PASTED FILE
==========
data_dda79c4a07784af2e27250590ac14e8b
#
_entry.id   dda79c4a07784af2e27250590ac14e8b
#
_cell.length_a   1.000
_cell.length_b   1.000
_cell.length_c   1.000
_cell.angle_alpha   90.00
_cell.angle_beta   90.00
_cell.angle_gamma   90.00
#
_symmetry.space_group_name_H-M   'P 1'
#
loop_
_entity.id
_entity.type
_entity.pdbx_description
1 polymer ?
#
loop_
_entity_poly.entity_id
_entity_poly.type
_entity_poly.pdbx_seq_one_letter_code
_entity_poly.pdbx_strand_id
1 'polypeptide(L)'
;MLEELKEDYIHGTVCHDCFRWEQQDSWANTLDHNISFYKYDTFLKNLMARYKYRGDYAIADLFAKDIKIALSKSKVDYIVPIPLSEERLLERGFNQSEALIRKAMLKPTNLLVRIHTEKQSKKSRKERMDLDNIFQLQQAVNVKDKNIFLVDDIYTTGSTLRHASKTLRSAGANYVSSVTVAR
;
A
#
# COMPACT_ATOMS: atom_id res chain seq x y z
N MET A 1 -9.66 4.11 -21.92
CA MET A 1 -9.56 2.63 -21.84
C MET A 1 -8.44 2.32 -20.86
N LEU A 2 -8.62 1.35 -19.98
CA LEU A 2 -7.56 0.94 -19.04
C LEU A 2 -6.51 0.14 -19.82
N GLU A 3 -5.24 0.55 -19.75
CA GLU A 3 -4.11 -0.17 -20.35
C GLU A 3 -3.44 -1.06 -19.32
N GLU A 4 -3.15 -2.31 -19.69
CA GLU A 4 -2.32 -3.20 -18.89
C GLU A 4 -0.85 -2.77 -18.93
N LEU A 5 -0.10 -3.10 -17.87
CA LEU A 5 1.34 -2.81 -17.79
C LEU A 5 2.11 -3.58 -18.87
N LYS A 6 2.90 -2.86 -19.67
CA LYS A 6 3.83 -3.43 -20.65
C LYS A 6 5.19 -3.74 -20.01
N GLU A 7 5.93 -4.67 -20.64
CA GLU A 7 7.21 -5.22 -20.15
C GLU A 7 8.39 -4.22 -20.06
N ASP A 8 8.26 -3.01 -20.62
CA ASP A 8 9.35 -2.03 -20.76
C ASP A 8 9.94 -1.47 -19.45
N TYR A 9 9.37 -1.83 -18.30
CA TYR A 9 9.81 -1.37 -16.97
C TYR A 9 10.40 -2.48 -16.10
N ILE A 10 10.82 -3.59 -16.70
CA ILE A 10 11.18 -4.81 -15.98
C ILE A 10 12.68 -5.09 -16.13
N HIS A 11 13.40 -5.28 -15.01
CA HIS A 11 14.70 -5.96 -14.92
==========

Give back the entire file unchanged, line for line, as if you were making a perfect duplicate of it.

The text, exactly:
data_dda79c4a07784af2e27250590ac14e8b
#
_entry.id   dda79c4a07784af2e27250590ac14e8b
#
_cell.length_a   1.000
_cell.length_b   1.000
_cell.length_c   1.000
_cell.angle_alpha   90.00
_cell.angle_beta   90.00
_cell.angle_gamma   90.00
#
_symmetry.space_group_name_H-M   'P 1'
#
loop_
_entity.id
_entity.type
_entity.pdbx_description
1 polymer ?
#
loop_
_entity_poly.entity_id
_entity_poly.type
_entity_poly.pdbx_seq_one_letter_code
_entity_poly.pdbx_strand_id
1 'polypeptide(L)'
;MLEELKEDYIHGTVCHDCFRWEQQDSWANTLDHNISFYKYDTFLKNLMARYKYRGDYAIADLFAKDIKIALSKSKVDYIVPIPLSEERLLERGFNQSEALIRKAMLKPTNLLVRIHTEKQSKKSRKERMDLDNIFQLQQAVNVKDKNIFLVDDIYTTGSTLRHASKTLRSAGANYVSSVTVAR
;
A
#
# COMPACT_ATOMS: atom_id res chain seq x y z
N MET A 1 -9.66 4.11 -21.92
CA MET A 1 -9.56 2.63 -21.84
C MET A 1 -8.44 2.32 -20.86
N LEU A 2 -8.62 1.35 -19.98
CA LEU A 2 -7.56 0.94 -19.04
C LEU A 2 -6.51 0.14 -19.82
N GLU A 3 -5.24 0.55 -19.75
CA GLU A 3 -4.11 -0.17 -20.35
C GLU A 3 -3.44 -1.06 -19.32
N GLU A 4 -3.15 -2.31 -19.69
CA GLU A 4 -2.32 -3.20 -18.89
C GLU A 4 -0.85 -2.77 -18.93
N LEU A 5 -0.10 -3.10 -17.87
CA LEU A 5 1.34 -2.81 -17.79
C LEU A 5 2.11 -3.58 -18.87
N LYS A 6 2.90 -2.86 -19.67
CA LYS A 6 3.83 -3.43 -20.65
C LYS A 6 5.19 -3.74 -20.01
N GLU A 7 5.93 -4.67 -20.64
CA GLU A 7 7.21 -5.22 -20.15
C GLU A 7 8.39 -4.22 -20.06
N ASP A 8 8.26 -3.01 -20.62
CA ASP A 8 9.35 -2.03 -20.76
C ASP A 8 9.94 -1.47 -19.45
N TYR A 9 9.37 -1.83 -18.30
CA TYR A 9 9.81 -1.37 -16.97
C TYR A 9 10.40 -2.48 -16.10
N ILE A 10 10.82 -3.59 -16.70
CA ILE A 10 11.18 -4.81 -15.98
C ILE A 10 12.68 -5.09 -16.13
N HIS A 11 13.40 -5.28 -15.01
CA HIS A 11 14.70 -5.96 -14.92